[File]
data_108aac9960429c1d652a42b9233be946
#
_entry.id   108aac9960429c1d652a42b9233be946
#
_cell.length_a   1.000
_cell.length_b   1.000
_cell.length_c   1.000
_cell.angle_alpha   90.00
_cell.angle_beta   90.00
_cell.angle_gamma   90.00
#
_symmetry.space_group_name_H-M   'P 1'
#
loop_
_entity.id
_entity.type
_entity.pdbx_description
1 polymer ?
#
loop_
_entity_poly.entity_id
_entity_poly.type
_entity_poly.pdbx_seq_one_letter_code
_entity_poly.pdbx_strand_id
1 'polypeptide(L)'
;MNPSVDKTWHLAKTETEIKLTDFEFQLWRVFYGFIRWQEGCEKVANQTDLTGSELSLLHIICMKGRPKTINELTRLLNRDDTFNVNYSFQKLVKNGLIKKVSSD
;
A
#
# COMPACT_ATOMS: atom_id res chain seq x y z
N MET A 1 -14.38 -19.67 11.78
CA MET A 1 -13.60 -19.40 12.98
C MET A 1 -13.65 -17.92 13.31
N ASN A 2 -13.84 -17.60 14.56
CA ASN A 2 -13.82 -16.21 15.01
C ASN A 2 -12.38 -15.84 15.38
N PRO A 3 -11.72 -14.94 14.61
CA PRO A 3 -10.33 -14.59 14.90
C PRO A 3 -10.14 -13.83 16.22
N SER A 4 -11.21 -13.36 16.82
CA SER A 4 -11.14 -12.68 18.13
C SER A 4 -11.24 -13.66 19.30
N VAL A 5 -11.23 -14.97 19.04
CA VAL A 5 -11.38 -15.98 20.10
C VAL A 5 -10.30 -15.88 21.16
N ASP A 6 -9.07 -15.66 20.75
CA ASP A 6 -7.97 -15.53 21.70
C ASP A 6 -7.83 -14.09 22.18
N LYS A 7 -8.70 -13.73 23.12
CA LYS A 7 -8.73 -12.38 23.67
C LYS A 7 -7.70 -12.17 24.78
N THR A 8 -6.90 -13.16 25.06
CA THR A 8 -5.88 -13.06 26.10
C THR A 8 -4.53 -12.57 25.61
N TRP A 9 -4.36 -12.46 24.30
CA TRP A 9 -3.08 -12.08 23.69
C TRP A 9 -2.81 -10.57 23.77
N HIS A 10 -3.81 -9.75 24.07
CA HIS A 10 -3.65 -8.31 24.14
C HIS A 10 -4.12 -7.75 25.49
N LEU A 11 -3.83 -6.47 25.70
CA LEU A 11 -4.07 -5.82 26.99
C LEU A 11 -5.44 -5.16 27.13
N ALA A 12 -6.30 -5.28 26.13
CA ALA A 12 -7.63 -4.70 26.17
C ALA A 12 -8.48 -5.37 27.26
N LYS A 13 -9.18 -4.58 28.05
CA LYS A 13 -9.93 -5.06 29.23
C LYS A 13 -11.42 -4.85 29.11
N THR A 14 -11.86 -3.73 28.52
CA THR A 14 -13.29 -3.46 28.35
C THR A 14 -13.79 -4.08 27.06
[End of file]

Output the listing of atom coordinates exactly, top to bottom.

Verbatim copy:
data_108aac9960429c1d652a42b9233be946
#
_entry.id   108aac9960429c1d652a42b9233be946
#
_cell.length_a   1.000
_cell.length_b   1.000
_cell.length_c   1.000
_cell.angle_alpha   90.00
_cell.angle_beta   90.00
_cell.angle_gamma   90.00
#
_symmetry.space_group_name_H-M   'P 1'
#
loop_
_entity.id
_entity.type
_entity.pdbx_description
1 polymer ?
#
loop_
_entity_poly.entity_id
_entity_poly.type
_entity_poly.pdbx_seq_one_letter_code
_entity_poly.pdbx_strand_id
1 'polypeptide(L)'
;MNPSVDKTWHLAKTETEIKLTDFEFQLWRVFYGFIRWQEGCEKVANQTDLTGSELSLLHIICMKGRPKTINELTRLLNRDDTFNVNYSFQKLVKNGLIKKVSSD
;
A
#
# COMPACT_ATOMS: atom_id res chain seq x y z
N MET A 1 -14.38 -19.67 11.78
CA MET A 1 -13.60 -19.40 12.98
C MET A 1 -13.65 -17.92 13.31
N ASN A 2 -13.84 -17.60 14.56
CA ASN A 2 -13.82 -16.21 15.01
C ASN A 2 -12.38 -15.84 15.38
N PRO A 3 -11.72 -14.94 14.61
CA PRO A 3 -10.33 -14.59 14.90
C PRO A 3 -10.14 -13.83 16.22
N SER A 4 -11.21 -13.36 16.82
CA SER A 4 -11.14 -12.68 18.13
C SER A 4 -11.24 -13.66 19.30
N VAL A 5 -11.23 -14.97 19.04
CA VAL A 5 -11.38 -15.98 20.10
C VAL A 5 -10.30 -15.88 21.16
N ASP A 6 -9.07 -15.66 20.75
CA ASP A 6 -7.97 -15.53 21.70
C ASP A 6 -7.83 -14.09 22.18
N LYS A 7 -8.70 -13.73 23.12
CA LYS A 7 -8.73 -12.38 23.67
C LYS A 7 -7.70 -12.17 24.78
N THR A 8 -6.90 -13.16 25.06
CA THR A 8 -5.88 -13.06 26.10
C THR A 8 -4.53 -12.57 25.61
N TRP A 9 -4.36 -12.46 24.30
CA TRP A 9 -3.08 -12.08 23.69
C TRP A 9 -2.81 -10.57 23.77
N HIS A 10 -3.81 -9.75 24.07
CA HIS A 10 -3.65 -8.31 24.14
C HIS A 10 -4.12 -7.75 25.49
N LEU A 11 -3.83 -6.47 25.70
CA LEU A 11 -4.07 -5.82 26.99
C LEU A 11 -5.44 -5.16 27.13
N ALA A 12 -6.30 -5.28 26.13
CA ALA A 12 -7.63 -4.70 26.17
C ALA A 12 -8.48 -5.37 27.26
N LYS A 13 -9.18 -4.58 28.05
CA LYS A 13 -9.93 -5.06 29.23
C LYS A 13 -11.42 -4.85 29.11
N THR A 14 -11.86 -3.73 28.52
CA THR A 14 -13.29 -3.46 28.35
C THR A 14 -13.79 -4.08 27.06